At Home with Ryan & Shermeen Tan of OuterEdit

Ryan and Shermeen Tan are the kind of people you want as lifelong friends. They’re easygoing but caring, playful but industrious, and hit that sweet spot of cool and dorky (aka they know a little bit about a lot of things). The couple also runs OuterEdit, a creative agency and design studio that helps brands make meaningful matter.

We were lucky enough to visit them and their two cats — Tobiko and Grey — at home one afternoon, where they let us poke around and ask them questions about work, play, design, and of course, cats.

Ryan, you started OuterEdit as a collaborative graphic tee shop in 2011 and now you’re designing public play spaces and organising community-centric art events. Can you share more about your evolution?

Ryan: In the OuterEdit t-shirt days, our approach was primarily to celebrate the hands, faces and craft behind the world of graphic art and design. We organised five-way online collaborations between creatives from all over the world and we used the t-shirt as our canvas.

Eight years later, we are now a creative agency and design studio that helps brands make meaningful matter. We have enjoyed our evolution beyond expressing ourselves on t-shirts to exploring a wide range of creative opportunities with our clients: from brand strategies to graphic design in print, digital, spaces, and brand experiences.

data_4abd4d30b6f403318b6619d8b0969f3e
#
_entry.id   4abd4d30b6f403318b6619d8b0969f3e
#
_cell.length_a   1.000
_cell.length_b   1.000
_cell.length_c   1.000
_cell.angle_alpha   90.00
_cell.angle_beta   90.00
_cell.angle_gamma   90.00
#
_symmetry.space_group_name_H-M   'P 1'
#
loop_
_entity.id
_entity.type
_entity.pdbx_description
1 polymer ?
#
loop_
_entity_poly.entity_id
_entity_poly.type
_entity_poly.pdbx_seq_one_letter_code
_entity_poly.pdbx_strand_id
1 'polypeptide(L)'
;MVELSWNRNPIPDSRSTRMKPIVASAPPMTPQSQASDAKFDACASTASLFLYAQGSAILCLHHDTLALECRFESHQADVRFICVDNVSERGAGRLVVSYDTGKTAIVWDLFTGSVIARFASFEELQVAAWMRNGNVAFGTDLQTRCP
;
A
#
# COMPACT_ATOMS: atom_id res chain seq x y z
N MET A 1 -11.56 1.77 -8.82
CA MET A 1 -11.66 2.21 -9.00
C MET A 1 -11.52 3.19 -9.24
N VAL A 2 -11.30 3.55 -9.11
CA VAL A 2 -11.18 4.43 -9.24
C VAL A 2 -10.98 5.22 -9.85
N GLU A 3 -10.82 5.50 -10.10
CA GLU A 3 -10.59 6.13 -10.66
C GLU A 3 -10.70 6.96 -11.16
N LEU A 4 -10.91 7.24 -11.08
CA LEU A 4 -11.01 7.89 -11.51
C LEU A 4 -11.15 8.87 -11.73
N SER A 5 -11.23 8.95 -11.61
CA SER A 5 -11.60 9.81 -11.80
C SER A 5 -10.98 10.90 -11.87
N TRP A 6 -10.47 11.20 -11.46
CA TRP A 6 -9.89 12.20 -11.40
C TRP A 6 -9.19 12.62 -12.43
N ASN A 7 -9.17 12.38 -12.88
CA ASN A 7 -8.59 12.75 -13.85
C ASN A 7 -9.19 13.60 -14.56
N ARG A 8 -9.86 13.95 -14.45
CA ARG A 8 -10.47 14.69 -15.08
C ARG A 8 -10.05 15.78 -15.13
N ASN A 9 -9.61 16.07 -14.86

Downstairs Brand Design (Photo: OuterEdit).

2019 Millenia Walk Design Play Space Installation (Photo: OuterEdit).

2019 Street of Clans, Bukit Pasoh (Photo: OuterEdit).

At our core, our passion and drive to celebrate creativity and the people behind them remain the same. It is important for us to collaborate whenever we can and to explore fun and unexpected ways to tell genuine stories.

The idea of ‘play’ seems to permeate your projects. Why is play so important in the work you do?

Ryan: The notion of play is at the heart of what we do and how we think! To us, play is about embracing differences, being relaxed, colourful, quirky, and natural. Sometimes the best ideas come when we’re in a state of play.

 We wish for our work to resonate with the same spirit of energy and excitement. However, beyond the sheer thrill, play also has unifying qualities that encourages inclusivity across age, racial, and class boundaries.

At the end of the day, it’s hard to expect people to enjoy our work if we aren’t relaxed or having fun creating them ourselves.

You both live and work together. Do you find it hard to draw the line between your work and personal lives?

Shermeen: For sure — especially when we first started! I had always stayed away from working with my partner because I heard how challenging it could be, but life’s funny that way. It was only after we worked together that we realised we could get married to each other. For us, it was coming to the realisation that you can and want to work through disagreements with the other person to get to a better place — even though you feel like strangling each other at that point in time. [laughs]

We’re better at drawing the line now, but because what we do at work and what we like overlaps significantly, we still end up chatting a lot about creative/design stuff (which sounds like us talking shop to others). While he’s the boss at work —